An anti-Semitic rant published in the Ukrainian newspaper Silski Visti has led to an order demanding that the paper be shut down. The order was issued by a Kiev court.
Ukraine's liberal and socialist opposition is in the center of a political storm after leaping to the defense of a newspaper ordered to shut down by a Kiev court for publishing anti-Semitic articles.
The incident highlights the tenuous position of the Jews in Eastern Europe after decades of repression, with undercurrents of anti-Semitism still running strong.
The Silski Visti newspaper, which has a circulation of more than 500,000 and is affiliated with the opposition Socialist Party, is being sued by the International Antifascist Committee for "encouraging racial hatred," because it published two articles by professor Vasil Yaramenko.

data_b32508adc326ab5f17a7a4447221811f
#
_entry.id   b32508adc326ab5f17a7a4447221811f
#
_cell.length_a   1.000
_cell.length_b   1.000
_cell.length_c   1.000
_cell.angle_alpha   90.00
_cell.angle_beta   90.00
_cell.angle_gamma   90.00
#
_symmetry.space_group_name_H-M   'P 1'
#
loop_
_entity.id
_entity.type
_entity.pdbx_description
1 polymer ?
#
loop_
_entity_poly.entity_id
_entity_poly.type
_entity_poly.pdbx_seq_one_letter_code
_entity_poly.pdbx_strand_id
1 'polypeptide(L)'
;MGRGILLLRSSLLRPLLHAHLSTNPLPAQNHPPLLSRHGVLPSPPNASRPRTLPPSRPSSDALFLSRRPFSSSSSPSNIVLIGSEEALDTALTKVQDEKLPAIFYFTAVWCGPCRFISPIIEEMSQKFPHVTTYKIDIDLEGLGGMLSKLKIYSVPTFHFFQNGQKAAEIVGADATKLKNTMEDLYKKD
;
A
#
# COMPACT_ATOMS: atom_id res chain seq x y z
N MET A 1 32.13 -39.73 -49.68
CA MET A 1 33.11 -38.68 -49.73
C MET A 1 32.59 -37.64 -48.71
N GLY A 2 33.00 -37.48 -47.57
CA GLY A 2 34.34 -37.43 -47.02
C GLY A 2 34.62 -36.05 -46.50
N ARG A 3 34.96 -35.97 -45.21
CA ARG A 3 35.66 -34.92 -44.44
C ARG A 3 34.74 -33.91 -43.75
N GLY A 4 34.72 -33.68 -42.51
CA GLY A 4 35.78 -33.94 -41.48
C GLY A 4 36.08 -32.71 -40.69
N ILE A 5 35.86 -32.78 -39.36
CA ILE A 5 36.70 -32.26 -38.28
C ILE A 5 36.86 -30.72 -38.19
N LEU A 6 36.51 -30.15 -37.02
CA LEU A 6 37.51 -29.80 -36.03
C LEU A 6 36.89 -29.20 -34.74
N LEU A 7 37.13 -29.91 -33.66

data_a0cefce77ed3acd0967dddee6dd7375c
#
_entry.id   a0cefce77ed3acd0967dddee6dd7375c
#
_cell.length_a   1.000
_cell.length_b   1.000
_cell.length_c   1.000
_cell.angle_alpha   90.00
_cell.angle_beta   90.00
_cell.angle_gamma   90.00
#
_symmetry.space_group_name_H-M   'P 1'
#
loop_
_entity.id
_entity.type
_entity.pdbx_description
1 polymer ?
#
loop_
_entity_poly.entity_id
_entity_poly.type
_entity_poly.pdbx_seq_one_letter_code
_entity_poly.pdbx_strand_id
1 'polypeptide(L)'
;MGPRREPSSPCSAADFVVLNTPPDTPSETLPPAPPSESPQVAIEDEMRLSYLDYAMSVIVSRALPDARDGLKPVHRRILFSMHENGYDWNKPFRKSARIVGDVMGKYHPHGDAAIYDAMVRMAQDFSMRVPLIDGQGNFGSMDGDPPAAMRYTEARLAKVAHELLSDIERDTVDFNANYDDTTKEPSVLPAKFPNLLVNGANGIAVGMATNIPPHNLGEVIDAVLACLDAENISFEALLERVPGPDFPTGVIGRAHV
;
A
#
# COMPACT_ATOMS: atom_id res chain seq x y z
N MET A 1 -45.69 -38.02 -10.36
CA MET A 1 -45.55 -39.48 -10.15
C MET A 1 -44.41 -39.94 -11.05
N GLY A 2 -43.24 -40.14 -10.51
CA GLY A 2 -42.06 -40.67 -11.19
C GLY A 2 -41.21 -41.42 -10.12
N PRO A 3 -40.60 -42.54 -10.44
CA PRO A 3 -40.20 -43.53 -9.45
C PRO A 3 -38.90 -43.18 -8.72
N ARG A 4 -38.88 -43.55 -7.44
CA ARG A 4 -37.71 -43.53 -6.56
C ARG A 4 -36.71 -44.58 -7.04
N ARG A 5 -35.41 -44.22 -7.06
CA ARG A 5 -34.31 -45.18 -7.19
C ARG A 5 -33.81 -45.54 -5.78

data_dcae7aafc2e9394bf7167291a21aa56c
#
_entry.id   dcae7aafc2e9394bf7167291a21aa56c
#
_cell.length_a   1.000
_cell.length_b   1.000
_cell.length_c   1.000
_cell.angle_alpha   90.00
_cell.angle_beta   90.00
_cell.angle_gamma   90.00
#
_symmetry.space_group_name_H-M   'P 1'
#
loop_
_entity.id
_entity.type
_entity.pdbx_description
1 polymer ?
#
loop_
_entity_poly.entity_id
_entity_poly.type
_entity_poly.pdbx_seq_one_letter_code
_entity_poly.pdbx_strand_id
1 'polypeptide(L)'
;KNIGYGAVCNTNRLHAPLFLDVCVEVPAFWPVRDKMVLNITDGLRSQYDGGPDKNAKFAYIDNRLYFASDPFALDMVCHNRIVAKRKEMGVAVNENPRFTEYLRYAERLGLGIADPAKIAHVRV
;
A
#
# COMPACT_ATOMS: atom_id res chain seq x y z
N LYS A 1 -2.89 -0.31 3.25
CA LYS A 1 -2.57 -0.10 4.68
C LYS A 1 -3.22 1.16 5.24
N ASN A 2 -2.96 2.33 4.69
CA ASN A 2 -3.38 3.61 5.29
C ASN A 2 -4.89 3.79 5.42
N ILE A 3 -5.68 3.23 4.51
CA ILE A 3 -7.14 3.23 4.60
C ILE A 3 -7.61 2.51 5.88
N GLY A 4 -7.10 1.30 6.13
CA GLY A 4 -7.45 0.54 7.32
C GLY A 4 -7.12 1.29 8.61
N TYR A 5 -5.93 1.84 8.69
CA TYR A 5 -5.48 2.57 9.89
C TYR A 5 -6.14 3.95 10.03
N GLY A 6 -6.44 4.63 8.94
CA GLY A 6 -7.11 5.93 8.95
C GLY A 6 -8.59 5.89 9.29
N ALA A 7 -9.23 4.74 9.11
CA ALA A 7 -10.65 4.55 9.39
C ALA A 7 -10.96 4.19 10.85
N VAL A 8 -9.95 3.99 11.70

The author accused Jews of having organized the great Ukraine famine of 1933 that killed millions of people, and which historians blame on Soviet dictator Josef Stalin.
He also claimed that Jewish agents made up 99 percent of the NKVD political police (later known as the KGB), which he said killed millions of Ukrainians in the 1930s and was run by a Stalin crony.
Mr. Yaramenko went even further, claiming that "400,000 Jewish SS" invaded Ukraine along with German troops during World War II.
For good measure, he attacked "Zionist oligarchs" (tycoons), including Viktor Pinchuk, the son-in-law of Ukrainian President Leonid Kuchma.